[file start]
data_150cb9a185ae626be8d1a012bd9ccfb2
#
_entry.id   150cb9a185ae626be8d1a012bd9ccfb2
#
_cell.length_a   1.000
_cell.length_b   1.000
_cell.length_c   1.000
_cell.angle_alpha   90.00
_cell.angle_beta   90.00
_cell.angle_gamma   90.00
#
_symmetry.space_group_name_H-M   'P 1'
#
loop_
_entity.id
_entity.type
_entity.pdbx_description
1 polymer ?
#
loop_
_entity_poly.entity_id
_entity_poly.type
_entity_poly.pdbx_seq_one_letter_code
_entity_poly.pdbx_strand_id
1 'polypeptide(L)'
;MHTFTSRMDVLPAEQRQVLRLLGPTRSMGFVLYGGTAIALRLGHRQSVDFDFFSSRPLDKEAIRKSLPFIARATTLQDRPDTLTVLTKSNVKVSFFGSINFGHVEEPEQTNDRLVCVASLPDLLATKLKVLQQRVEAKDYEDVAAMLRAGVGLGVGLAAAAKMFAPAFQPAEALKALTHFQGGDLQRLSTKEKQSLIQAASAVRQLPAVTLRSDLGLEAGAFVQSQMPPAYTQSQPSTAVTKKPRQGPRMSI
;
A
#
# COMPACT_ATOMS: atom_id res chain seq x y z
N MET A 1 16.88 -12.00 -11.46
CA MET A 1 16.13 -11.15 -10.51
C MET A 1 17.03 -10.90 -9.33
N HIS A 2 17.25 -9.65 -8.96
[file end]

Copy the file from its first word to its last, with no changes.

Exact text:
data_150cb9a185ae626be8d1a012bd9ccfb2
#
_entry.id   150cb9a185ae626be8d1a012bd9ccfb2
#
_cell.length_a   1.000
_cell.length_b   1.000
_cell.length_c   1.000
_cell.angle_alpha   90.00
_cell.angle_beta   90.00
_cell.angle_gamma   90.00
#
_symmetry.space_group_name_H-M   'P 1'
#
loop_
_entity.id
_entity.type
_entity.pdbx_description
1 polymer ?
#
loop_
_entity_poly.entity_id
_entity_poly.type
_entity_poly.pdbx_seq_one_letter_code
_entity_poly.pdbx_strand_id
1 'polypeptide(L)'
;MHTFTSRMDVLPAEQRQVLRLLGPTRSMGFVLYGGTAIALRLGHRQSVDFDFFSSRPLDKEAIRKSLPFIARATTLQDRPDTLTVLTKSNVKVSFFGSINFGHVEEPEQTNDRLVCVASLPDLLATKLKVLQQRVEAKDYEDVAAMLRAGVGLGVGLAAAAKMFAPAFQPAEALKALTHFQGGDLQRLSTKEKQSLIQAASAVRQLPAVTLRSDLGLEAGAFVQSQMPPAYTQSQPSTAVTKKPRQGPRMSI
;
A
#
# COMPACT_ATOMS: atom_id res chain seq x y z
N MET A 1 16.88 -12.00 -11.46
CA MET A 1 16.13 -11.15 -10.51
C MET A 1 17.03 -10.90 -9.33
N HIS A 2 17.25 -9.65 -8.96